The politics of the crude exports issue are confused by a lot of irresponsible reporting. Almost every story on the issue asserts that allowing exports would be politically dangerous because it would supposedly raise prices at the pump, but the claim is never credibly sourced. In fact, every single serious study has found precisely the opposite: allowing crude exports would lower prices at the pump.
With Senator Ted Cruz leading the charge on an amendment to end the export ban, some reporters will be working even harder to pretend his amendment is dubious or even destructive. But facts matter.
The Government Accountability Office (GAO) recently reviewed four econometric studies of the issue - by Resources for the Future (on their own behalf), ICF International (for the oil industry), IHS (also for the oil industry), and NERA (on behalf of the liberal-leaning Brookings Institution). All four studies found prices at the pump would decline if exports are allowed, with estimates ranging from 1.5 to 13 cents a gallon.
Why? GAO said "A decrease in consumer fuel prices could occur because they tend to follow international crude oil prices rather than domestic crude oil prices, according to the studies and most of the stakeholders."
The Federal Reserve Bank of Dallas did its own analysis and reached the same conclusion: "Lifting the U.S. ban on crude oil exports would alleviate a growing glut of oil at the Gulf Coast refineries and should eventually reduce retail gasoline and diesel prices, benefiting U.S. consumers."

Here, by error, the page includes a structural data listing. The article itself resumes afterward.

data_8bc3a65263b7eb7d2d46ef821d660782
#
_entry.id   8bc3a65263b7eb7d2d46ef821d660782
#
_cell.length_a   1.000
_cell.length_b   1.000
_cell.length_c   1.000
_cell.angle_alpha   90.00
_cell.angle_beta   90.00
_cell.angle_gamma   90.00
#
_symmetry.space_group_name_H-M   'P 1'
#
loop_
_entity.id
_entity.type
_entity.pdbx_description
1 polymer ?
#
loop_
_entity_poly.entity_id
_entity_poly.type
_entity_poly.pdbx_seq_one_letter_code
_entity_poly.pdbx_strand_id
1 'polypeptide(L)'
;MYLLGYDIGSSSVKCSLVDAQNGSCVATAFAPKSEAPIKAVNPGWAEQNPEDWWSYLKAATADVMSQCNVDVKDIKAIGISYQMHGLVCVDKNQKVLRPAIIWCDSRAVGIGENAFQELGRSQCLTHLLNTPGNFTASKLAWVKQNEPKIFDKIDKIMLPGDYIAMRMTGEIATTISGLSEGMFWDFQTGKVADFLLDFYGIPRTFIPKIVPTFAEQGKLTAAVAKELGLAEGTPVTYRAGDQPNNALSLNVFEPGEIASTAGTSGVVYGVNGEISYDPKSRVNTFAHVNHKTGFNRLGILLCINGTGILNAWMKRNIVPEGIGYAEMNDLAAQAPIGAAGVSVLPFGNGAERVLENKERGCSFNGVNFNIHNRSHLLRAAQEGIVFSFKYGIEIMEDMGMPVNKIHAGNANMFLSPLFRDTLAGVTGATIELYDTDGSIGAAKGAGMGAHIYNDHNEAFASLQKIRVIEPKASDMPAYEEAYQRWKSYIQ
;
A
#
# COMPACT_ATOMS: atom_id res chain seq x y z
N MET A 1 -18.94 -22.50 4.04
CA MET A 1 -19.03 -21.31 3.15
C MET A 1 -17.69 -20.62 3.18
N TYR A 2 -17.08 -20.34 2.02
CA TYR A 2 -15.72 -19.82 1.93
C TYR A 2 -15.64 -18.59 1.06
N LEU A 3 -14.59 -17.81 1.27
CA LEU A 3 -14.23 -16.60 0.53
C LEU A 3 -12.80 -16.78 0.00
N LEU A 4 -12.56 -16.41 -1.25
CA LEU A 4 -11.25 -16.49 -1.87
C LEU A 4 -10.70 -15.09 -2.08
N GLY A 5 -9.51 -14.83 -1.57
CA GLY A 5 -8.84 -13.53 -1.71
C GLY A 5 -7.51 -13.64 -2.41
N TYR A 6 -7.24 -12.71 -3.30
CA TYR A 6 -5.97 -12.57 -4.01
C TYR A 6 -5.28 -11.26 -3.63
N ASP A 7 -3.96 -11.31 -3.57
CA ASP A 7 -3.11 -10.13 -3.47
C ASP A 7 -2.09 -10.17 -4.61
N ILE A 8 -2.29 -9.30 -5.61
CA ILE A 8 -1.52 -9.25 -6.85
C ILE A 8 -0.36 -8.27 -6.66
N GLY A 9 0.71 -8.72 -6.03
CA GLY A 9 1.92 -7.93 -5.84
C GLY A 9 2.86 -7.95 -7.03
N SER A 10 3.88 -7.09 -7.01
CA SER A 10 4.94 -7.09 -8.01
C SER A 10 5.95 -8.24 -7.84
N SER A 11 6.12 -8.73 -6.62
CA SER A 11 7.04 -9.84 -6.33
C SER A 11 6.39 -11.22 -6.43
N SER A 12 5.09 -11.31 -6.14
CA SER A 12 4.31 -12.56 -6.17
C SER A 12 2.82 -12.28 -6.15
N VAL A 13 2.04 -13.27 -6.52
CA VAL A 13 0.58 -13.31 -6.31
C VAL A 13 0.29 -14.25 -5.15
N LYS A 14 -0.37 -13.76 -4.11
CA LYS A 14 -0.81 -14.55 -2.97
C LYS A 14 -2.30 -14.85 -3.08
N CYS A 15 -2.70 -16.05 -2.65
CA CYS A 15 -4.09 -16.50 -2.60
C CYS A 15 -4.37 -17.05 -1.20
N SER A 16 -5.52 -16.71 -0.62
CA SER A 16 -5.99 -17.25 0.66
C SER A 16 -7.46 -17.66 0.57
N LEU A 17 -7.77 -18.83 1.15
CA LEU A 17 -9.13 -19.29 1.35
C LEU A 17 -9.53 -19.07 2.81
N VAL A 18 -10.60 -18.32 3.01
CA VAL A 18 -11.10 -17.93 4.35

The U.S. Energy Information Administration agreed too. Their analysis found that domestic crude prices have no relationship with prices at the pump, which move with the global price of crude in every U.S. region because gasoline is traded globally.
Of course it's not just about prices at the pump. GAO also found that: "Removing export restrictions is expected to increase the size of the economy, with implications for employment, investment, public revenue, and trade."
A study by the Aspen Institute found lifting the ban would add 630,000 U.S. jobs and drive a boom in manufacturing.
The oil and gas sector has been the U.S. economy's brightest bright spot in recent years, but the glut of crude oil is holding back an even bigger boom. We are leaving oil in the ground because of the export ban. It's a self-defeating and destructive policy that hurts America while benefiting rivals abroad.
That's why lifting the export ban has also been endorsed by groups as varied as the Council on Foreign Relations ("It would also avoid putting Washington at odds with allies that would like to source their oil from the United States") and the Heritage Foundation ("all Americans will reap the benefits of lower prices and a stronger economy").
Exports would rebalance the market, ramp up U.S. production, and keep downward pressure on global prices. (They are also self-limiting: If domestic demand increases in the future, exports will decline. No government help required.)
So on one side we have GAO, EIA, the Dallas Fed, NERA/Brookings, ICF, IHS, Aspen, CFR, and Heritage, and on the other are a handful of refineries that are fattening their profit margins on artificially low domestic crude prices, with an army of reporters and political activists who see this as an opportunity to stir up controversy even though the issue is, on the merits, a no-brainer.
Even expectations of rising exports were, according to experts interviewed by Bloomberg, enough this week to close the gap between U.S. and global crude prices. Congress should happily meet those market expectations by passing Ted Cruz's amendment and making the export ban just another bad memory of the 1970s.